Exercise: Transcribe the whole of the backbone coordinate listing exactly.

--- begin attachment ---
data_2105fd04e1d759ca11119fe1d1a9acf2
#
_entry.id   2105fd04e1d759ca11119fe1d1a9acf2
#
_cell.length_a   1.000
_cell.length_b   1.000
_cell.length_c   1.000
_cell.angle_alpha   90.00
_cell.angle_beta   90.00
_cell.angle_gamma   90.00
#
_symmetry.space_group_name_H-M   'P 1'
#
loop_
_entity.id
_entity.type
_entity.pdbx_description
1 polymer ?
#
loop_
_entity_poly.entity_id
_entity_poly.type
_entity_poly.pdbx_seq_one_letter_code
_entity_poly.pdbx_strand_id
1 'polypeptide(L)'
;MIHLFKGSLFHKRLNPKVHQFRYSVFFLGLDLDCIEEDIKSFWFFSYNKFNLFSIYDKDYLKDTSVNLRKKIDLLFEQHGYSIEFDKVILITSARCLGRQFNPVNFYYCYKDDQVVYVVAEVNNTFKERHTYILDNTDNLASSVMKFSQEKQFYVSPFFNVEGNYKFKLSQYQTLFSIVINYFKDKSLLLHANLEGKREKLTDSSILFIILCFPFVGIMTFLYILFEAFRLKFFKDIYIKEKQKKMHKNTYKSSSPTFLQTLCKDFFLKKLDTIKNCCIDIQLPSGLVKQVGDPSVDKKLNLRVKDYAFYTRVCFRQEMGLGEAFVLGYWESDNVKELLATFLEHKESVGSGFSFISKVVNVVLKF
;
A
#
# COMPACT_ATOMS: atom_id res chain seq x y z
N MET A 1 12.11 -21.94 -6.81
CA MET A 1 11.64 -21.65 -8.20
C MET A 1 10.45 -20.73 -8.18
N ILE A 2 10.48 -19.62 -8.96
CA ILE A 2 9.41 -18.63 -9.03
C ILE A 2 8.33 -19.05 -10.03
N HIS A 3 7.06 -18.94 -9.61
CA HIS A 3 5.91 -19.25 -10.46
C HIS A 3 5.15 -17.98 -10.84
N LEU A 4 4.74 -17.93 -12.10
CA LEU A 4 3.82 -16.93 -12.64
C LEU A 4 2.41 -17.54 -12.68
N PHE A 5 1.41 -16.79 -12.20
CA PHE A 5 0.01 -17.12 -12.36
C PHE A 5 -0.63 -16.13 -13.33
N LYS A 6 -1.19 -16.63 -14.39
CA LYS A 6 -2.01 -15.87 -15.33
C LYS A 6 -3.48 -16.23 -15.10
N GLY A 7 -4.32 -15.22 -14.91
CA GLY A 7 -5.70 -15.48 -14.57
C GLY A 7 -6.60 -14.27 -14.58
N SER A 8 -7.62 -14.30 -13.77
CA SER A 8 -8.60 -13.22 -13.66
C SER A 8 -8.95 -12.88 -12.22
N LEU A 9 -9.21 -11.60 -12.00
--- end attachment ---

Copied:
data_2105fd04e1d759ca11119fe1d1a9acf2
#
_entry.id   2105fd04e1d759ca11119fe1d1a9acf2
#
_cell.length_a   1.000
_cell.length_b   1.000
_cell.length_c   1.000
_cell.angle_alpha   90.00
_cell.angle_beta   90.00
_cell.angle_gamma   90.00
#
_symmetry.space_group_name_H-M   'P 1'
#
loop_
_entity.id
_entity.type
_entity.pdbx_description
1 polymer ?
#
loop_
_entity_poly.entity_id
_entity_poly.type
_entity_poly.pdbx_seq_one_letter_code
_entity_poly.pdbx_strand_id
1 'polypeptide(L)'
;MIHLFKGSLFHKRLNPKVHQFRYSVFFLGLDLDCIEEDIKSFWFFSYNKFNLFSIYDKDYLKDTSVNLRKKIDLLFEQHGYSIEFDKVILITSARCLGRQFNPVNFYYCYKDDQVVYVVAEVNNTFKERHTYILDNTDNLASSVMKFSQEKQFYVSPFFNVEGNYKFKLSQYQTLFSIVINYFKDKSLLLHANLEGKREKLTDSSILFIILCFPFVGIMTFLYILFEAFRLKFFKDIYIKEKQKKMHKNTYKSSSPTFLQTLCKDFFLKKLDTIKNCCIDIQLPSGLVKQVGDPSVDKKLNLRVKDYAFYTRVCFRQEMGLGEAFVLGYWESDNVKELLATFLEHKESVGSGFSFISKVVNVVLKF
;
A
#
# COMPACT_ATOMS: atom_id res chain seq x y z
N MET A 1 12.11 -21.94 -6.81
CA MET A 1 11.64 -21.65 -8.20
C MET A 1 10.45 -20.73 -8.18
N ILE A 2 10.48 -19.62 -8.96
CA ILE A 2 9.41 -18.63 -9.03
C ILE A 2 8.33 -19.05 -10.03
N HIS A 3 7.06 -18.94 -9.61
CA HIS A 3 5.91 -19.25 -10.46
C HIS A 3 5.15 -17.98 -10.84
N LEU A 4 4.74 -17.93 -12.10
CA LEU A 4 3.82 -16.93 -12.64
C LEU A 4 2.41 -17.54 -12.68
N PHE A 5 1.41 -16.79 -12.20
CA PHE A 5 0.01 -17.12 -12.36
C PHE A 5 -0.63 -16.13 -13.33
N LYS A 6 -1.19 -16.63 -14.39
CA LYS A 6 -2.01 -15.87 -15.33
C LYS A 6 -3.48 -16.23 -15.10
N GLY A 7 -4.32 -15.22 -14.91
CA GLY A 7 -5.70 -15.48 -14.57
C GLY A 7 -6.60 -14.27 -14.58
N SER A 8 -7.62 -14.30 -13.77
CA SER A 8 -8.60 -13.22 -13.66
C SER A 8 -8.95 -12.88 -12.22
N LEU A 9 -9.21 -11.60 -12.00